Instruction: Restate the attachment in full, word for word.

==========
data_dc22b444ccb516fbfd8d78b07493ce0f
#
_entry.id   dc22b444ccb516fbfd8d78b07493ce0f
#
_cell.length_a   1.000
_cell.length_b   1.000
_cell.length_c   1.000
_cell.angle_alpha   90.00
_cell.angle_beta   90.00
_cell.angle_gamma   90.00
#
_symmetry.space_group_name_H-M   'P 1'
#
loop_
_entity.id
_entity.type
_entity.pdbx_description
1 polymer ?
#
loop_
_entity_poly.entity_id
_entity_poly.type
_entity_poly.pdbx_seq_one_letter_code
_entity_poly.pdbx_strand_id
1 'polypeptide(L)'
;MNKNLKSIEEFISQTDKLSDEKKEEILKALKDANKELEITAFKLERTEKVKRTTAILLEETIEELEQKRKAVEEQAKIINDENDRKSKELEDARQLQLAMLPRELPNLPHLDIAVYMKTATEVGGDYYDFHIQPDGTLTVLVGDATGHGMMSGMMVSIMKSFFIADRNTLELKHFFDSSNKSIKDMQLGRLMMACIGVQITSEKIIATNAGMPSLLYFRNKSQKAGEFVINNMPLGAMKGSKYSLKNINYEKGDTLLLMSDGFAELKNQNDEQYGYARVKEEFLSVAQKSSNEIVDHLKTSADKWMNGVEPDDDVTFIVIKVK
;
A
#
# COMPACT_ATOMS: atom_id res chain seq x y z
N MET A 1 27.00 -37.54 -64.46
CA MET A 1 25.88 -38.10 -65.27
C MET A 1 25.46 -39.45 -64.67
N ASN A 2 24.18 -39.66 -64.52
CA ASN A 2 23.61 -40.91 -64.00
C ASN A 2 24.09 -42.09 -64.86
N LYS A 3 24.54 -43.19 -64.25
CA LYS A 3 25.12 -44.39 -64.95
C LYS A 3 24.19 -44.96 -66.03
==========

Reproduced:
data_dc22b444ccb516fbfd8d78b07493ce0f
#
_entry.id   dc22b444ccb516fbfd8d78b07493ce0f
#
_cell.length_a   1.000
_cell.length_b   1.000
_cell.length_c   1.000
_cell.angle_alpha   90.00
_cell.angle_beta   90.00
_cell.angle_gamma   90.00
#
_symmetry.space_group_name_H-M   'P 1'
#
loop_
_entity.id
_entity.type
_entity.pdbx_description
1 polymer ?
#
loop_
_entity_poly.entity_id
_entity_poly.type
_entity_poly.pdbx_seq_one_letter_code
_entity_poly.pdbx_strand_id
1 'polypeptide(L)'
;MNKNLKSIEEFISQTDKLSDEKKEEILKALKDANKELEITAFKLERTEKVKRTTAILLEETIEELEQKRKAVEEQAKIINDENDRKSKELEDARQLQLAMLPRELPNLPHLDIAVYMKTATEVGGDYYDFHIQPDGTLTVLVGDATGHGMMSGMMVSIMKSFFIADRNTLELKHFFDSSNKSIKDMQLGRLMMACIGVQITSEKIIATNAGMPSLLYFRNKSQKAGEFVINNMPLGAMKGSKYSLKNINYEKGDTLLLMSDGFAELKNQNDEQYGYARVKEEFLSVAQKSSNEIVDHLKTSADKWMNGVEPDDDVTFIVIKVK
;
A
#
# COMPACT_ATOMS: atom_id res chain seq x y z
N MET A 1 27.00 -37.54 -64.46
CA MET A 1 25.88 -38.10 -65.27
C MET A 1 25.46 -39.45 -64.67
N ASN A 2 24.18 -39.66 -64.52
CA ASN A 2 23.61 -40.91 -64.00
C ASN A 2 24.09 -42.09 -64.86
N LYS A 3 24.54 -43.19 -64.25
CA LYS A 3 25.12 -44.39 -64.95
C LYS A 3 24.19 -44.96 -66.03